is the conflict theory that focuses on conflicts over scarce and valued resources and the strategies used by dominant groups to create or protect the society. Moreover, there is symbolic interaction theory that focuses on social interaction and related concepts of self-awareness reflexive thinking, symbols and negotiated order. In addition to this, there is differential association theory, which states that criminal behavior is learned and thus explaining criminals constitute a special type of conformists who conform to the norms of the group with which they associate.
This structural strain theory explains that deviant behavior is a response to structural strain in which a disjuncture exists between culturally valued goals and legitimate means for achieving them. This theory considers three factors one of them being goals defined as both valuable in legitimate by all members of the society. According to Venkatesh (10) earning wealth through working was a goal defined as both valuable and legitimate by all members of the society. Moreover acquiring valuable education by the young men was also another goal that was defined as valuable and legitimate by all members of the Chicago community (Venkatesh 32). Another factor is norms that specify legitimate means of achieving those goals. Among the community of poor people of Chicago there was a norm that whatever a person is doing, he should make sure that it does not affect other people negatively (Venkatesh 34). This norm was used to distinguish between the legitimate means of achieving goals and the illegitimate ones. Another factor is the actual number of the legitimate opportunities available for achieving goals. In this community there were a limited number of legitimate opportunities for achieving goals since people had no work and were uneducated (Venkatesh 9).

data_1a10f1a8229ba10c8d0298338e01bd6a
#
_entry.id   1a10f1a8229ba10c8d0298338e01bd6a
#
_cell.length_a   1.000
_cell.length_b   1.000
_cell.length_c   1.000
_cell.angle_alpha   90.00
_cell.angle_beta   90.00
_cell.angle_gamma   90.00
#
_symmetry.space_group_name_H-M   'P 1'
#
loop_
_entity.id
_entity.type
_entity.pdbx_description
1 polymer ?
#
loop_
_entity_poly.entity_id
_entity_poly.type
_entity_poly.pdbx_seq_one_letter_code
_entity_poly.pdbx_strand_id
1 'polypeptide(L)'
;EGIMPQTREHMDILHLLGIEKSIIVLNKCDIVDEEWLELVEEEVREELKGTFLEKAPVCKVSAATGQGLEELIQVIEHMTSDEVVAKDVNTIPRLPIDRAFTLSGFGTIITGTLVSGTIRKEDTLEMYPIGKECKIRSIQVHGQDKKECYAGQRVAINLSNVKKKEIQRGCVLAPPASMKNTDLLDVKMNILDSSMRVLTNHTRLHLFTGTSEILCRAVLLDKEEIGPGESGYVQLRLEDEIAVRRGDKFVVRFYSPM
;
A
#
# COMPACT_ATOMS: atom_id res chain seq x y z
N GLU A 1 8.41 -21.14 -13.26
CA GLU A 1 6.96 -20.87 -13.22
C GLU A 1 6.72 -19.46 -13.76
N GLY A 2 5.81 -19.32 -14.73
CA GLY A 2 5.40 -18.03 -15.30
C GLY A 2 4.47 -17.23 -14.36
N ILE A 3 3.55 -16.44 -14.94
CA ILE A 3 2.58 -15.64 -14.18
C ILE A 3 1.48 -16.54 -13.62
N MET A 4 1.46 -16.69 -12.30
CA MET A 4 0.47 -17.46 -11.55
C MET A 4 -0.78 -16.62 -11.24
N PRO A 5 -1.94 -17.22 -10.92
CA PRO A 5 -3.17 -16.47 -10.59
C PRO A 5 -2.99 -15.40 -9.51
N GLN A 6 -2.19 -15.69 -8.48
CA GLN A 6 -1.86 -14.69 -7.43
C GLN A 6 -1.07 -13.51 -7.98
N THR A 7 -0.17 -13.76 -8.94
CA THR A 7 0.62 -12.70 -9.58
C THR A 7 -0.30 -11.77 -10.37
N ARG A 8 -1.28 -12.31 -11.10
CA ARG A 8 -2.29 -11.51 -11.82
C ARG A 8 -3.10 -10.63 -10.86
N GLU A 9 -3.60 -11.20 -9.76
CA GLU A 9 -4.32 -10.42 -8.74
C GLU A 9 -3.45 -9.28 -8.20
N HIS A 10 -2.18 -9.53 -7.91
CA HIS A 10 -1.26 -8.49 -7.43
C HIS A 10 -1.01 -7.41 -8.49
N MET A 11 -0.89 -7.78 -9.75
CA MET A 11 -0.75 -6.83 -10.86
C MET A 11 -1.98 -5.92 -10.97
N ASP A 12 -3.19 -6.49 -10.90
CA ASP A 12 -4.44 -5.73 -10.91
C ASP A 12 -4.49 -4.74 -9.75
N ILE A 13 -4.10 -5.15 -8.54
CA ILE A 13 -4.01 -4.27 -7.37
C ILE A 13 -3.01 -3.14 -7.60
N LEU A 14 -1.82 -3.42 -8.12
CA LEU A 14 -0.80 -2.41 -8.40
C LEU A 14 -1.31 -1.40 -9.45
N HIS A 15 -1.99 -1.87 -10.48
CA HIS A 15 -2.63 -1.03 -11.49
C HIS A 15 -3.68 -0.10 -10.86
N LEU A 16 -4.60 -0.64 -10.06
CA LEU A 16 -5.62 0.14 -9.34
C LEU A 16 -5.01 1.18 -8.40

We can describe structural strain as any situation in which the valued goals have unclear limits, people are not certain that the legitimate means will